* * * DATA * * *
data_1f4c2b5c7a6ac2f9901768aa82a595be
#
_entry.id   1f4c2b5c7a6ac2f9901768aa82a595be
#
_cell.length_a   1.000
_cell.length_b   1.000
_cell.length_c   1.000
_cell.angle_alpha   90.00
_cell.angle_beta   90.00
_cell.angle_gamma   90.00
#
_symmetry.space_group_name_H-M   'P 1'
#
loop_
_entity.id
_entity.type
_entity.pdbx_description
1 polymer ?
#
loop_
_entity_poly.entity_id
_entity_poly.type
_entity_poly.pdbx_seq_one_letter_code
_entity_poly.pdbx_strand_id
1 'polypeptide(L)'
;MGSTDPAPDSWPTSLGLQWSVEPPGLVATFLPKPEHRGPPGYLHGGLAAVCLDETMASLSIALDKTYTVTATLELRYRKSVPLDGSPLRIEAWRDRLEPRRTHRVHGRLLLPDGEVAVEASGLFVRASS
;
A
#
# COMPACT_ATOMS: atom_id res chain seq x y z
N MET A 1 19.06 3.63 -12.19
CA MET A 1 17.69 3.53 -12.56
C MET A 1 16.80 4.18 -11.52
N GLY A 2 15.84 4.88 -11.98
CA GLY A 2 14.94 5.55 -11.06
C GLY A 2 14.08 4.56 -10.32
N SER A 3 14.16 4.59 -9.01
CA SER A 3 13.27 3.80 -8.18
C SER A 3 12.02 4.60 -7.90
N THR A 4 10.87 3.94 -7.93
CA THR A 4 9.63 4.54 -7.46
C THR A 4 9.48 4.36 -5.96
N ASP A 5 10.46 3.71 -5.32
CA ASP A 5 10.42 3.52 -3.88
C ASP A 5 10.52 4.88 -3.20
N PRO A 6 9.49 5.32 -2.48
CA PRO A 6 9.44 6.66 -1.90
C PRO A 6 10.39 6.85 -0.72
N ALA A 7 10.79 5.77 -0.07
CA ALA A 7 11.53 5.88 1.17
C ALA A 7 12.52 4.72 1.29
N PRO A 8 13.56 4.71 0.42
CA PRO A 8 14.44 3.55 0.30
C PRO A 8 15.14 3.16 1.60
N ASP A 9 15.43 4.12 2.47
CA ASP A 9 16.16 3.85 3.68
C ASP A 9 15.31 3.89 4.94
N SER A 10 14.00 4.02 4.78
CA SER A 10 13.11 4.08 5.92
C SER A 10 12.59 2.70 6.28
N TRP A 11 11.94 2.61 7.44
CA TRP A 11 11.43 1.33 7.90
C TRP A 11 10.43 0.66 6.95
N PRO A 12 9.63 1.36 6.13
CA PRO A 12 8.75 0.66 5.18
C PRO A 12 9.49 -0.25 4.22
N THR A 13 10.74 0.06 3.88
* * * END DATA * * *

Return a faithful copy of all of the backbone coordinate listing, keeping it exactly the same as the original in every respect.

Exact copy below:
data_1f4c2b5c7a6ac2f9901768aa82a595be
#
_entry.id   1f4c2b5c7a6ac2f9901768aa82a595be
#
_cell.length_a   1.000
_cell.length_b   1.000
_cell.length_c   1.000
_cell.angle_alpha   90.00
_cell.angle_beta   90.00
_cell.angle_gamma   90.00
#
_symmetry.space_group_name_H-M   'P 1'
#
loop_
_entity.id
_entity.type
_entity.pdbx_description
1 polymer ?
#
loop_
_entity_poly.entity_id
_entity_poly.type
_entity_poly.pdbx_seq_one_letter_code
_entity_poly.pdbx_strand_id
1 'polypeptide(L)'
;MGSTDPAPDSWPTSLGLQWSVEPPGLVATFLPKPEHRGPPGYLHGGLAAVCLDETMASLSIALDKTYTVTATLELRYRKSVPLDGSPLRIEAWRDRLEPRRTHRVHGRLLLPDGEVAVEASGLFVRASS
;
A
#
# COMPACT_ATOMS: atom_id res chain seq x y z
N MET A 1 19.06 3.63 -12.19
CA MET A 1 17.69 3.53 -12.56
C MET A 1 16.80 4.18 -11.52
N GLY A 2 15.84 4.88 -11.98
CA GLY A 2 14.94 5.55 -11.06
C GLY A 2 14.08 4.56 -10.32
N SER A 3 14.16 4.59 -9.01
CA SER A 3 13.27 3.80 -8.18
C SER A 3 12.02 4.60 -7.90
N THR A 4 10.87 3.94 -7.93
CA THR A 4 9.63 4.54 -7.46
C THR A 4 9.48 4.36 -5.96
N ASP A 5 10.46 3.71 -5.32
CA ASP A 5 10.42 3.52 -3.88
C ASP A 5 10.52 4.88 -3.20
N PRO A 6 9.49 5.32 -2.48
CA PRO A 6 9.44 6.66 -1.90
C PRO A 6 10.39 6.85 -0.72
N ALA A 7 10.79 5.77 -0.07
CA ALA A 7 11.53 5.88 1.17
C ALA A 7 12.52 4.72 1.29
N PRO A 8 13.56 4.71 0.42
CA PRO A 8 14.44 3.55 0.30
C PRO A 8 15.14 3.16 1.60
N ASP A 9 15.43 4.12 2.47
CA ASP A 9 16.16 3.85 3.68
C ASP A 9 15.31 3.89 4.94
N SER A 10 14.00 4.02 4.78
CA SER A 10 13.11 4.08 5.92
C SER A 10 12.59 2.70 6.28
N TRP A 11 11.94 2.61 7.44
CA TRP A 11 11.43 1.33 7.90
C TRP A 11 10.43 0.66 6.95
N PRO A 12 9.63 1.36 6.13
CA PRO A 12 8.75 0.66 5.18
C PRO A 12 9.49 -0.25 4.22
N THR A 13 10.74 0.06 3.88